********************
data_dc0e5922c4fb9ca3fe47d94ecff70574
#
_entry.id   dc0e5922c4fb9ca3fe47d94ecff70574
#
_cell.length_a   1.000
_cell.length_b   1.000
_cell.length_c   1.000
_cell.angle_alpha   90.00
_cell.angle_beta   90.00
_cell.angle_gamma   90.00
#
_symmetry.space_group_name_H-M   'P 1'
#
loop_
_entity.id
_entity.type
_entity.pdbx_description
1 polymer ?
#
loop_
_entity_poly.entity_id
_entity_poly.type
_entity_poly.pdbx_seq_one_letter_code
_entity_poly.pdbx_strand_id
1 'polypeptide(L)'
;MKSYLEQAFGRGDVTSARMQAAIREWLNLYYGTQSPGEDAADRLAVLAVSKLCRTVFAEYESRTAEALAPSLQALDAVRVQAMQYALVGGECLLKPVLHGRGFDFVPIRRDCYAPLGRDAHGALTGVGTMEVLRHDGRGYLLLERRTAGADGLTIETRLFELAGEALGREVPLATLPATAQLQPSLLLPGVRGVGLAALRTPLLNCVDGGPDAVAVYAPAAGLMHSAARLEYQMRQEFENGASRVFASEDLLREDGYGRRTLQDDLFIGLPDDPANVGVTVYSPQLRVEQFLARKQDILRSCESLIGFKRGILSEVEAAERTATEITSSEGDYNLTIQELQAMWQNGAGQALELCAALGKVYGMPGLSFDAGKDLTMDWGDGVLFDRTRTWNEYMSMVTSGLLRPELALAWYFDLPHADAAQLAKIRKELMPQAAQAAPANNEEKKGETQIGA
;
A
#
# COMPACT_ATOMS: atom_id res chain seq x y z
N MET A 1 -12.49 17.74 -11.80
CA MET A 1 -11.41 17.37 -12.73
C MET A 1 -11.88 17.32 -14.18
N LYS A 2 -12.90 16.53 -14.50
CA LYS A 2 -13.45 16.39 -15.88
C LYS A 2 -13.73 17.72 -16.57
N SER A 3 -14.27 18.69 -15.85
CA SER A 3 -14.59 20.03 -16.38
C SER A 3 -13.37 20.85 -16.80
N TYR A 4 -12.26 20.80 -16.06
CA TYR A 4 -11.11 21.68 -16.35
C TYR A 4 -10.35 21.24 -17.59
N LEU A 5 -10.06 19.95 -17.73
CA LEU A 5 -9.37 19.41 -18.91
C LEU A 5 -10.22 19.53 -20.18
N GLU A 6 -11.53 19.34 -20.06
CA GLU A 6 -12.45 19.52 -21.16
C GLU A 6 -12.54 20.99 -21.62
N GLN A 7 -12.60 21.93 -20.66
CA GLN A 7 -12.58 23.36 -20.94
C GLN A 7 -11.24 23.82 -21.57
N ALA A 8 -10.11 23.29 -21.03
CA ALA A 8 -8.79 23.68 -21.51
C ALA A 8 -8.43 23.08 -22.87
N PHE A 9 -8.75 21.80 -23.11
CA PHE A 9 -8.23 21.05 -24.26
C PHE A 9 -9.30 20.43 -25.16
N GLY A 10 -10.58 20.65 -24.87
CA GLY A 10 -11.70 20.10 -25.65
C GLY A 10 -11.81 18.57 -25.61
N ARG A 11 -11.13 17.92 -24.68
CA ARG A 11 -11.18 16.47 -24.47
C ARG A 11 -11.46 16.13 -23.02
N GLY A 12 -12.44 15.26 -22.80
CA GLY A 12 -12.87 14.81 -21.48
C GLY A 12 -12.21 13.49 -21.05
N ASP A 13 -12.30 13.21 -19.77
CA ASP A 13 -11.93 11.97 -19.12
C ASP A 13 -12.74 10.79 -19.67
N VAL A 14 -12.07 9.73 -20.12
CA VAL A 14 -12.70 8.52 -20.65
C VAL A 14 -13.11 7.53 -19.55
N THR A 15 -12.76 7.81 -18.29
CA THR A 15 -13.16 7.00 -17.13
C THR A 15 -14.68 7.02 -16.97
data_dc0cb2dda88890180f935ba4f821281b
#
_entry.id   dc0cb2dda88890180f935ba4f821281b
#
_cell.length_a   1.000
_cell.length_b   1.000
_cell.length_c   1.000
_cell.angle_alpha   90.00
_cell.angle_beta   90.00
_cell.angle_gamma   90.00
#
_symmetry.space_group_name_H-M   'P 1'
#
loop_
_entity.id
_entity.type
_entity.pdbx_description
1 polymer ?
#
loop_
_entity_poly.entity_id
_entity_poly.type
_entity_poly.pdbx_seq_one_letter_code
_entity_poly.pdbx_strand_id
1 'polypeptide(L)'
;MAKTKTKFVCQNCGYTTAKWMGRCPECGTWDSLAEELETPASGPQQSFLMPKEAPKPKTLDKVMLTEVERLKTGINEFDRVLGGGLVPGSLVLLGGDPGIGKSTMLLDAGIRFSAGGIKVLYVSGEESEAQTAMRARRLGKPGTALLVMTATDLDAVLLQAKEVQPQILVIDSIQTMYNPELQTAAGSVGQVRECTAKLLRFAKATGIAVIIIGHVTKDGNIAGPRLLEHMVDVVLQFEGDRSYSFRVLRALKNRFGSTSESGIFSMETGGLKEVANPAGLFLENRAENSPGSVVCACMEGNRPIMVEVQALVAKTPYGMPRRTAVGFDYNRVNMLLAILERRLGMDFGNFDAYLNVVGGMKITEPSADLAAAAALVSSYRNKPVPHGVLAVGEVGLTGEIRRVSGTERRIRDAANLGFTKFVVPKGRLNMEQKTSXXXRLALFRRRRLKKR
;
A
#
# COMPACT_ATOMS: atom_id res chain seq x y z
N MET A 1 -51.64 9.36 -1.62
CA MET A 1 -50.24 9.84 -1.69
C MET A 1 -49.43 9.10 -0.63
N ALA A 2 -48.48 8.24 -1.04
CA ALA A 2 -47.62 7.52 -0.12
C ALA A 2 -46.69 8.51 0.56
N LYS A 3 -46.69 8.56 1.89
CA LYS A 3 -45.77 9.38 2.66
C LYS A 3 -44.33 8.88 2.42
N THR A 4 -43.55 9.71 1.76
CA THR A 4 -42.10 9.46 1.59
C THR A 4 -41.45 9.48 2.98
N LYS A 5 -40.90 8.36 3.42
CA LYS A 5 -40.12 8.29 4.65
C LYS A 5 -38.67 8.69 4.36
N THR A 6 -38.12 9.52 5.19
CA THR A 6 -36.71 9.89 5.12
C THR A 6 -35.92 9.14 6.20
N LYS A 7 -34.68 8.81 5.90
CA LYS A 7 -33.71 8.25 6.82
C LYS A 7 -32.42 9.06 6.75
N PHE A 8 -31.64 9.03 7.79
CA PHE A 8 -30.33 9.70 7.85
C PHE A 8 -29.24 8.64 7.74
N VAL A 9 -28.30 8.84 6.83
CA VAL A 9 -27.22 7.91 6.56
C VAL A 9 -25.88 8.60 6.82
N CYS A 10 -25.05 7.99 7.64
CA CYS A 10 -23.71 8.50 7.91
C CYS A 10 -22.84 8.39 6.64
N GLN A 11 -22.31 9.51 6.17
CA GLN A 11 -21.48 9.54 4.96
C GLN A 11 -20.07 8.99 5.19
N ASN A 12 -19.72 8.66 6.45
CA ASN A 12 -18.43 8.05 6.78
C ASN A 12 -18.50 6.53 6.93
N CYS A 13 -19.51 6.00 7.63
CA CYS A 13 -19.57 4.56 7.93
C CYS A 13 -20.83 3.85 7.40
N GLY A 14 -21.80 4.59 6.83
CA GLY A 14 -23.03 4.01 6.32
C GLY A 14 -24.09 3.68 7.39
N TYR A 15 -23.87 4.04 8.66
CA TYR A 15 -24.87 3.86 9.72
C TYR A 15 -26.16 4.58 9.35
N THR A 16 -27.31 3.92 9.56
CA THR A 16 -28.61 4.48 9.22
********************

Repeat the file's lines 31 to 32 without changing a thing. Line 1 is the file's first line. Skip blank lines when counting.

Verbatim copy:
N MET A 1 -12.49 17.74 -11.80
CA MET A 1 -11.41 17.37 -12.73